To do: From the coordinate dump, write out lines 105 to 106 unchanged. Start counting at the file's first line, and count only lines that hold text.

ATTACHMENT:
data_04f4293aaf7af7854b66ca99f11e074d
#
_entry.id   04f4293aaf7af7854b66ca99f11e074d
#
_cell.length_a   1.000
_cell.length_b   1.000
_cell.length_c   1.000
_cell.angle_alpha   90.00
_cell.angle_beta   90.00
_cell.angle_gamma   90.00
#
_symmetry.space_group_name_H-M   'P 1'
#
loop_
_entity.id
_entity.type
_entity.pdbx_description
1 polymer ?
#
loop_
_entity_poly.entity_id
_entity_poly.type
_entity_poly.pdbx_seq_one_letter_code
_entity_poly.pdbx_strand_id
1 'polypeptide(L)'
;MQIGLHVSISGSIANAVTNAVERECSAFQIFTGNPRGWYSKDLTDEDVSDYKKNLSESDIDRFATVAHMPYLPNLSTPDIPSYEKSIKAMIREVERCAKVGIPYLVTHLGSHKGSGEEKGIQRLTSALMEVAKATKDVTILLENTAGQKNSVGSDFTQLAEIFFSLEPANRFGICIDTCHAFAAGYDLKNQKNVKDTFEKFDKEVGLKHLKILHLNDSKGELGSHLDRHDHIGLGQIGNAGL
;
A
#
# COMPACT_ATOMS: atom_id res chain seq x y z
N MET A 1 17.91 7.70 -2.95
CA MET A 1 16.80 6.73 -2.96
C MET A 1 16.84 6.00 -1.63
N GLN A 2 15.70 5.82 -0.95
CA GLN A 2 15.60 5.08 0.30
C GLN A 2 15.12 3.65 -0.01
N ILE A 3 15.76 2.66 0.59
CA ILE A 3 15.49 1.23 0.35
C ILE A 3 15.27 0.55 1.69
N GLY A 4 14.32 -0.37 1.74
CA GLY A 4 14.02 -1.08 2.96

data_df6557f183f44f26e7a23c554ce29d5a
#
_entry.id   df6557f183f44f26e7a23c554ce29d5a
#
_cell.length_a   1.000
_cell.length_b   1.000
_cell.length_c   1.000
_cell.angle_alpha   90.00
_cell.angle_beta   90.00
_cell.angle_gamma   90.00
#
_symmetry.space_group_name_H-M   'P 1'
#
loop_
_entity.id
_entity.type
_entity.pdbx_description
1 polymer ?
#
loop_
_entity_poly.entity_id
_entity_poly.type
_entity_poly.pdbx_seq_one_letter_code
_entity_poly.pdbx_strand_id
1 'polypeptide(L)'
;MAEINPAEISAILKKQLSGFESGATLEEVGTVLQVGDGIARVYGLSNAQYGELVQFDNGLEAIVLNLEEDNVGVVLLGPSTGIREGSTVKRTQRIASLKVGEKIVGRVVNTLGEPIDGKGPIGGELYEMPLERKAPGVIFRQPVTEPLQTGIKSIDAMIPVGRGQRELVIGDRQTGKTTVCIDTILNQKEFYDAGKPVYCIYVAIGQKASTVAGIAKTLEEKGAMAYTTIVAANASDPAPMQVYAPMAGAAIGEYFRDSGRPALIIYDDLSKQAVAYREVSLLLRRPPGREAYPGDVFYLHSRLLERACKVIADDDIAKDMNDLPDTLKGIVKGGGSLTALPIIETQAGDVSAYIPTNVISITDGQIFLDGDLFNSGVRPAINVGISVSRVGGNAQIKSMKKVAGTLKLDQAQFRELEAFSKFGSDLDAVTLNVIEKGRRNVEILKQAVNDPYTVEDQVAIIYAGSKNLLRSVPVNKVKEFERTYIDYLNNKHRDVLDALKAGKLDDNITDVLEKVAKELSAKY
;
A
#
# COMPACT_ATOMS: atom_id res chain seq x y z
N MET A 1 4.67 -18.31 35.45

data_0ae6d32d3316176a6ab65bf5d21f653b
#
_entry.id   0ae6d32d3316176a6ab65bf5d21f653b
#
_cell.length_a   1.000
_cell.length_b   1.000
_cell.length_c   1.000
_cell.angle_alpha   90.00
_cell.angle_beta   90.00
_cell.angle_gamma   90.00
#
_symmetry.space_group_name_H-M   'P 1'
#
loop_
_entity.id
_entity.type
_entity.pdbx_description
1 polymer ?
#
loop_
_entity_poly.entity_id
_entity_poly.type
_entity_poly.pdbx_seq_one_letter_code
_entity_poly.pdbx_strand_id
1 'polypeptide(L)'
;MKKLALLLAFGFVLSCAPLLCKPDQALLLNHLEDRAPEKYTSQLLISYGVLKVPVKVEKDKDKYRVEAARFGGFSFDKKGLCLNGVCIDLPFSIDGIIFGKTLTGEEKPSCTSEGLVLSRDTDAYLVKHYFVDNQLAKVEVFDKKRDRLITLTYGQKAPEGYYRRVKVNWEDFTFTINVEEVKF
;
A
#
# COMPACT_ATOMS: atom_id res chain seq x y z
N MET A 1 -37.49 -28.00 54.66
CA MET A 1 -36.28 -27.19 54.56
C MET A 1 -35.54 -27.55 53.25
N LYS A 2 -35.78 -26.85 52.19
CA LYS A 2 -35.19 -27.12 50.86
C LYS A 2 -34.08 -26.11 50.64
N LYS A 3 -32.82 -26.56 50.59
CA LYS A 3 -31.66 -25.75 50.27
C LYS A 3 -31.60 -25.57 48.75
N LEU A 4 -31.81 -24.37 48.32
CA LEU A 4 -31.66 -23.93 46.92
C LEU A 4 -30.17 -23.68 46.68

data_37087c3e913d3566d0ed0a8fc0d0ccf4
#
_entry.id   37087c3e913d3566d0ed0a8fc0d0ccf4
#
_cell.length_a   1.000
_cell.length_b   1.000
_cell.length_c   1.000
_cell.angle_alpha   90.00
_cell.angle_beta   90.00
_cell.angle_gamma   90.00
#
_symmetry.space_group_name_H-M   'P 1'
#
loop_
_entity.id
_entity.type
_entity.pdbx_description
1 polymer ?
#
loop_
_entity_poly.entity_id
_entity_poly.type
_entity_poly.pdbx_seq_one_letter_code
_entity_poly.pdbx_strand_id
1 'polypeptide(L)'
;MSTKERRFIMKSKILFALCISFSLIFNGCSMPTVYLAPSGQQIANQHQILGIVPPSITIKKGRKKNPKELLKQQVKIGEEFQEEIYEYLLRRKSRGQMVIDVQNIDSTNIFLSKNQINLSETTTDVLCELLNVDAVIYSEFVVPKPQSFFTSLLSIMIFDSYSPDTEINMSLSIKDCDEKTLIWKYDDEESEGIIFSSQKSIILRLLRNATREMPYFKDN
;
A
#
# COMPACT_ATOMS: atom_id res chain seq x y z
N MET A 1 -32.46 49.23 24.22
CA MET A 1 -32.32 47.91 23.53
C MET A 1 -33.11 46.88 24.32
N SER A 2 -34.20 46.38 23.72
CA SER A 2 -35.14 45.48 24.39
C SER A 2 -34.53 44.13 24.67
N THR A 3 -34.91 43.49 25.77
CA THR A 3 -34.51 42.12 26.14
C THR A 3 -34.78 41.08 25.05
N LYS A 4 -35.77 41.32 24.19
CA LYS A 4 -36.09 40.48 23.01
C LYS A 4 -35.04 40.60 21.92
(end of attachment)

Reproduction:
C MET A 1 -35.54 -27.55 53.25
N LYS A 2 -35.78 -26.85 52.19